16. 16. Cohen Hubal EA, Sheldon LS, Burke JM, McCurdy TR, et al.. (2000) Children's Exposure Assessment_A Review of Factors Influencing Children's exposure and the data available to characterise and assess that exposure. Environmental Health Perspectives 108.
  17. 17. Moya J, Bearer CF, Etzel RA (2004) Children's behavior and physiology and how it affects exposure to environmental contaminants. Pediatrics 113: 996–1006.
  18. 18. Roy E, Hasan KZ, Haque R, Fazlul Haque AKM, Siddique AK, et al. (2011) Patterns and risk factors for helminthiasis in rural children aged under 2 in Bangladesh. SA Journal of Child Health 5: 78–84.
  19. 19. Bostoen K, Chalabi Z (2006) Optimization of household survey sampling without sample frames. International Journal of Epidemiology 35: 751–755. doi: 10.1093/ije/dyl019
  20. 20. WHO/UNICEF (2006) Core Questions on Drinking-Water and Sanitation for Household Surveys. Available: http://www.who.int/water_sanitation_heal​th/monitoring/household_surveys/en/. Accessed 2013 Jul 1.
  21. 21. Curtis V, Kanki B, Mertens T, Traore E, Diallo I, et al. (1995) Potties, pits and pipes: Explaining hygiene behaviour in Burkina Faso. Social Science & Medicine 41: 383–393. doi: 10.1016/0277-9536(94)00341-p
  22. 22. Huttly SRA, Lanata CF, Gonzales H, Aguilar I, Fukumoto M, et al. (1994) Observations on handwashing and defecation practices in a shanty town of Lima, Peru. J Diarrhoeal Dis Res. 1994 Mar 12(1): 14–8.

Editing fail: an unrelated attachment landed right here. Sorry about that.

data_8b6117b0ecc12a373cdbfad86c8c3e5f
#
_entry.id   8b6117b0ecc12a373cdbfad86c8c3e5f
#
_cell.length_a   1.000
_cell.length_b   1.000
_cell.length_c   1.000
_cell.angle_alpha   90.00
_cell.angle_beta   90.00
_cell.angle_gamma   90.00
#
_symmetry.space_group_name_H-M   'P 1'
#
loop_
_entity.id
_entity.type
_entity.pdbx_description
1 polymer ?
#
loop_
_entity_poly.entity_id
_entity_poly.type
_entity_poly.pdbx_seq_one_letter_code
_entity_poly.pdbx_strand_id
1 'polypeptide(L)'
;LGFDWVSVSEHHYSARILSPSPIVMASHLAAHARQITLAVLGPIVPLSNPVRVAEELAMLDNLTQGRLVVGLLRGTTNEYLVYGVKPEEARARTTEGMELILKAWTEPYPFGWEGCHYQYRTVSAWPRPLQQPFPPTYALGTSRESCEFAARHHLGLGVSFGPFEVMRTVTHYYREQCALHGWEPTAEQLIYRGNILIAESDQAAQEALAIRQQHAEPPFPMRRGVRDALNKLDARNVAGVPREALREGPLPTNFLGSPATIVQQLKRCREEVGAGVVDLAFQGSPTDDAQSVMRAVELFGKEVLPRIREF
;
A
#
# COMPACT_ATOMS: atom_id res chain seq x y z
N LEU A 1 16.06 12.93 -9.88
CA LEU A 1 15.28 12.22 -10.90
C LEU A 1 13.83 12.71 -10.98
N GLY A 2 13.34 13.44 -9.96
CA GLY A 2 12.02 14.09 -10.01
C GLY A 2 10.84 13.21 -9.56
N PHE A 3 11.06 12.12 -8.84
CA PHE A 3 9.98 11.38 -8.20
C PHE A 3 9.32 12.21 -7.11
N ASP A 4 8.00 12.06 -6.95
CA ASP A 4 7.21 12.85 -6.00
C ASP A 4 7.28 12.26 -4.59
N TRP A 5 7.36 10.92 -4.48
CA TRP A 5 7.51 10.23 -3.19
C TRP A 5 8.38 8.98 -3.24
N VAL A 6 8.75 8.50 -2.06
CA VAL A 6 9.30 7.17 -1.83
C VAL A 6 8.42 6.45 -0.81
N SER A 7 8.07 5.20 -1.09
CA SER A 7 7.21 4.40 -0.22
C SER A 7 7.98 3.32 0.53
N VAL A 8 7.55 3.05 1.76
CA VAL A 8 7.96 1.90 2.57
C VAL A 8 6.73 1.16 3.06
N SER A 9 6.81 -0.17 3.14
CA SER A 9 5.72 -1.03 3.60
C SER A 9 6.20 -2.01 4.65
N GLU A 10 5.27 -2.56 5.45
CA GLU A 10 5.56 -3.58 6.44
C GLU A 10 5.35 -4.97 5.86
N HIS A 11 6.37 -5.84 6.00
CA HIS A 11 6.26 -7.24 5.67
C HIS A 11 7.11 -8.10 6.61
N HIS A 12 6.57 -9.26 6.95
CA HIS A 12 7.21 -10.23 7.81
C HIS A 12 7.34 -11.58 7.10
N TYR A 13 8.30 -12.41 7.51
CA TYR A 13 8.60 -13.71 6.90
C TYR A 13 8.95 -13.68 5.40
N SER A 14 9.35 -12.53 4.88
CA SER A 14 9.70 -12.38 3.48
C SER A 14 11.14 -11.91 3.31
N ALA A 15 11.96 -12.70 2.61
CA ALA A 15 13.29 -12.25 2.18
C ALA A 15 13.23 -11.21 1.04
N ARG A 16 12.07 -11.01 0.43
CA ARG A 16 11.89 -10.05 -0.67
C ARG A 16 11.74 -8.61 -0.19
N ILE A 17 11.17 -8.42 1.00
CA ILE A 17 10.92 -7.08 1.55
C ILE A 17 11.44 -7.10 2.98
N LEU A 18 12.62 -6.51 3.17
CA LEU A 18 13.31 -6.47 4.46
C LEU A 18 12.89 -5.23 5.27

23. 23. International Institute for Population Sciences (2007) National Family Health Survey (NFHS-3), 2005–06: India: Volume I, Mumbai: IIPS. In: Welfare MoHaF, editor. Mumbai.
  24. 24. Curtis V, Cousens S, Mertens T, Traore E, Kanki B, et al. (1993) Structured observations of hygiene behaviours in Burkina Faso: validity, variability and utility. Bulletin of the World Health Organisation 71: 23–32.
  25. 25. Manun'Ebo M, Cousens S, Haggerty P, Kalengaie M, Ashworth A, et al. (1997) Measuring hygiene practices: a comparison of questionnaires with direct observations in rural Zaire. Tropical Medicine & International Health 2: 1015–1021. doi: 10.1046/j.1365-3156.1997.d01-180.x
  26. 26. Katz MH (2003) Multivariable Analysis: A Primer for Readers of Medical Research. Annals of Internal Medicine 138: 644–650. doi: 10.7326/0003-4819-138-8-200304150-00012
  27. 27. Concato J, Peduzzi P, Holford TR, Feinstein AR (1995) Importance of events per independent variable in proportional hazards analysis. I. Background, goals, and general strategy. J Clin Epidemiol 48: 1495–1501. doi: 10.1016/0895-4356(95)00510-2
  28. 28. Peduzzi P, Concato J, Feinstein AR, Holford TR (1995) Importance of events per independent variable in proportional hazards regression analysis. II. Accuracy and precision of regression estimates. J Clin Epidemiol 48: 1503–1510. doi: 10.1016/0895-4356(95)00048-8
  29. 29. Peduzzi P, Concato J, Kemper E, Holford TR, Feinstein AR (1996) A simulation study of the number of events per variable in logistic regression analysis. Journal of clinical epidemiology 49: 1373–1379. doi: 10.1016/s0895-4356(96)00236-3